Infiltration of inflammatory macrophages and neutrophils and widespread pyroptosis in lung drive influenza lethality in nonhuman primates

PLoS Pathog. 2022 Mar 10;18(3):e1010395. doi: 10.1371/journal.ppat.1010395. eCollection 2022 Mar.


Severe influenza kills tens of thousands of individuals each year, yet the mechanisms driving lethality in humans are poorly understood. Here we used a unique translational model of lethal H5N1 influenza in cynomolgus macaques that utilizes inhalation of small-particle virus aerosols to define mechanisms driving lethal disease. RNA sequencing of lung tissue revealed an intense interferon response within two days of infection that resulted in widespread expression of interferon-stimulated genes, including inflammatory cytokines and chemokines. Macaques with lethal disease had rapid and profound loss of alveolar macrophages (AMs) and infiltration of activated CCR2+ CX3CR1+ interstitial macrophages (IMs) and neutrophils into lungs. Parallel changes of AMs and neutrophils in bronchoalveolar lavage (BAL) correlated with virus load when compared to macaques with mild influenza. Both AMs and IMs in lethal influenza were M1-type inflammatory macrophages which expressed neutrophil chemotactic factors, while neutrophils expressed genes associated with activation and generation of neutrophil extracellular traps (NETs). NETs were prominent in lung and were found in alveolar spaces as well as lung parenchyma. Genes associated with pyroptosis but not apoptosis were increased in lung, and activated inflammatory caspases, IL-1β and cleaved gasdermin D (GSDMD) were present in bronchoalveolar lavage fluid and lung homogenates. Cleaved GSDMD was expressed by lung macrophages and alveolar epithelial cells which were present in large numbers in alveolar spaces, consistent with loss of epithelial integrity. Cleaved GSDMD colocalized with viral NP-expressing cells in alveoli, reflecting pyroptosis of infected cells. These novel findings reveal that a potent interferon and inflammatory cascade in lung associated with infiltration of inflammatory macrophages and neutrophils, elaboration of NETs and cell death by pyroptosis mediates lethal H5N1 influenza in nonhuman primates, and by extension humans. These innate pathways represent promising therapeutic targets to prevent severe influenza and potentially other primary viral pneumonias in humans.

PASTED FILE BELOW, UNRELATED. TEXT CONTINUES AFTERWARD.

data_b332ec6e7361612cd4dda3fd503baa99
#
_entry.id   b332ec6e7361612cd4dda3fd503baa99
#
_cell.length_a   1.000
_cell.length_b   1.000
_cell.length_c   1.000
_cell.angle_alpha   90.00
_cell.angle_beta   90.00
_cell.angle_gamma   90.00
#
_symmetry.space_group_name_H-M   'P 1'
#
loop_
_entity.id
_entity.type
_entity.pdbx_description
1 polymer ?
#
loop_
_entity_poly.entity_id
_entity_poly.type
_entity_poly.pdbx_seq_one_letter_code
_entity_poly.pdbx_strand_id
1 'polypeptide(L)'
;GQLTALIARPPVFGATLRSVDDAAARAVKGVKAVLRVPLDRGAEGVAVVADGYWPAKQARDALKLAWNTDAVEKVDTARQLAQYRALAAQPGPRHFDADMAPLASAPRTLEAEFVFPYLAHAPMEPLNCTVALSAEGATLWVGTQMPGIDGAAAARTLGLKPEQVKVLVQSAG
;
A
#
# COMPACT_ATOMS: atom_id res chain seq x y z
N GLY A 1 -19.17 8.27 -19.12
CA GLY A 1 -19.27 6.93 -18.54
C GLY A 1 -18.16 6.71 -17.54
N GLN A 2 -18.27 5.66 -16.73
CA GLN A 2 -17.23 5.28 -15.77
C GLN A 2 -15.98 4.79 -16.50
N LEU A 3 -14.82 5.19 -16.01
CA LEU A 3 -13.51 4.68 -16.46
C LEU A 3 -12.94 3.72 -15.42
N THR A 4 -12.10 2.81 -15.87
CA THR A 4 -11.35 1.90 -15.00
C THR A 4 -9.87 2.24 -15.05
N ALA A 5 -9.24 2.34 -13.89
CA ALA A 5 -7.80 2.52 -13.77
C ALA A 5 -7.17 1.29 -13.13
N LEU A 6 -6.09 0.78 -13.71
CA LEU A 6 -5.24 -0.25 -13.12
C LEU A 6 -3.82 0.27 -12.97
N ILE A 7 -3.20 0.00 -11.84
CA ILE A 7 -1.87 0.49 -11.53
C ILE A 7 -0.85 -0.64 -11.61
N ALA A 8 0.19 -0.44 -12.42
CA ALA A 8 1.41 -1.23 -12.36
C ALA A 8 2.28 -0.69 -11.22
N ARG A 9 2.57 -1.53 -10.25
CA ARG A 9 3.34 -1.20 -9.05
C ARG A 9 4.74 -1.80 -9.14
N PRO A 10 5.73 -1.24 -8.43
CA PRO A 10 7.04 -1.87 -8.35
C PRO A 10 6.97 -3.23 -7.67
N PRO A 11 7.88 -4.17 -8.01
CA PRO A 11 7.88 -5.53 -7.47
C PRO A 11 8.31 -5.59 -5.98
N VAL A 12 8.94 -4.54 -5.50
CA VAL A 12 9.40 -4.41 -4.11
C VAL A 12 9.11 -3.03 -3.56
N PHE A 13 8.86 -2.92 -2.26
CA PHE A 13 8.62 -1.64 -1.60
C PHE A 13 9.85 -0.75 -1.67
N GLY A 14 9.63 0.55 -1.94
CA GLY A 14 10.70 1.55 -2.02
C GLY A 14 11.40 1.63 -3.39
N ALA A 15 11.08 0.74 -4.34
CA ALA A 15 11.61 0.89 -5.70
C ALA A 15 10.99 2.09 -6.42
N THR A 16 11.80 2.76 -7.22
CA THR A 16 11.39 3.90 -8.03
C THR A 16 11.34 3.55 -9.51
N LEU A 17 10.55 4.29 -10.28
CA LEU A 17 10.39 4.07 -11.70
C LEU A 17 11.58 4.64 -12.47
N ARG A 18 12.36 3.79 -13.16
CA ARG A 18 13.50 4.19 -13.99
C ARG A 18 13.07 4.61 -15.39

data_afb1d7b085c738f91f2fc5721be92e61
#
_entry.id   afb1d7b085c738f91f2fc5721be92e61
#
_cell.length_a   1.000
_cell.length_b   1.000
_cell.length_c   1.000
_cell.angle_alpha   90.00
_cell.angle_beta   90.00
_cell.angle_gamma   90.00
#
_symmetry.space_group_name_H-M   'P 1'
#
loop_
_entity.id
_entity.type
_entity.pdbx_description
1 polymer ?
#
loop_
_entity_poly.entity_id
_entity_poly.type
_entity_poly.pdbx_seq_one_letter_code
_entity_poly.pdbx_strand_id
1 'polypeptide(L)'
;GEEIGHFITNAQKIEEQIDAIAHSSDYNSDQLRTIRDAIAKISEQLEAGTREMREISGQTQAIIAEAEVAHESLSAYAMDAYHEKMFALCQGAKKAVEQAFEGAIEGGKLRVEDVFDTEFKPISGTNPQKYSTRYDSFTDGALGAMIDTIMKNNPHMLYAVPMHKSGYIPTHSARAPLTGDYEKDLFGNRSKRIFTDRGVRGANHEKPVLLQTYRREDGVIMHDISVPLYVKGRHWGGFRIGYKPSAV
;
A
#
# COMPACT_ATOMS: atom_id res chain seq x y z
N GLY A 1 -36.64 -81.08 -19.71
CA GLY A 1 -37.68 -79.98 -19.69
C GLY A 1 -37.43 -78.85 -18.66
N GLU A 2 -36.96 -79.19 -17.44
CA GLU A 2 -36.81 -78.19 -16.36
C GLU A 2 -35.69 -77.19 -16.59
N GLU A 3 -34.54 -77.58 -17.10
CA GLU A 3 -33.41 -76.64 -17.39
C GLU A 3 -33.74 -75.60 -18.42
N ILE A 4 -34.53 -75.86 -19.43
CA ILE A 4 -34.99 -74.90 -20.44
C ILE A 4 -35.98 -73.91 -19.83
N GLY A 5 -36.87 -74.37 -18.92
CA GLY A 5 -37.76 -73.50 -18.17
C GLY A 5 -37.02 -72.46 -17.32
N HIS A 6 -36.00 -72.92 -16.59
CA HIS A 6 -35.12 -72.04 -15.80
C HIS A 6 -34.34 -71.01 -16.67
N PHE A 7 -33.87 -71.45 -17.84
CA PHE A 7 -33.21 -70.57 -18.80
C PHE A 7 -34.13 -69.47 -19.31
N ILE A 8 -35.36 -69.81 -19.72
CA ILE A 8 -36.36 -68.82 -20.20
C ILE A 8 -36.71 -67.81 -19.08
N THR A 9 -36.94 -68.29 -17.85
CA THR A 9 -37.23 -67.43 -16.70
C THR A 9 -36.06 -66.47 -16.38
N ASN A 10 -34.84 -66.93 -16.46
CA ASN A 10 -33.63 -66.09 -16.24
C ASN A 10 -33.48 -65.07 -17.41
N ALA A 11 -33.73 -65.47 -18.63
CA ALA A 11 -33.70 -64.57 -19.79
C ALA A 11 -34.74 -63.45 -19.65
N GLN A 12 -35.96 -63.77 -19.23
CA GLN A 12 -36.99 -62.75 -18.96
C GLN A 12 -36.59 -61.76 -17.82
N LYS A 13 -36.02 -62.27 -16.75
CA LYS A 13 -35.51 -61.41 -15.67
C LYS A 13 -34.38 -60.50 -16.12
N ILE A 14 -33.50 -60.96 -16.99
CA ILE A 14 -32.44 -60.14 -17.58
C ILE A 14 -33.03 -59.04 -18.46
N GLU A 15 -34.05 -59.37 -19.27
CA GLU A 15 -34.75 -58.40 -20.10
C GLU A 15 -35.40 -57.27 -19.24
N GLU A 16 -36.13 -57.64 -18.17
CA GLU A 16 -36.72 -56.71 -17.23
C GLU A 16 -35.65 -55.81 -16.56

Publication types

  • Research Support, U.S. Gov't, Non-P.H.S.

MeSH terms

  • Animals
  • Influenza A Virus, H5N1 Subtype*
  • Interferons / immunology
  • Lung
  • Macrophages, Alveolar / immunology
  • Neutrophils / immunology
  • Orthomyxoviridae Infections* / immunology
  • Primates
  • Pyroptosis


  • Interferons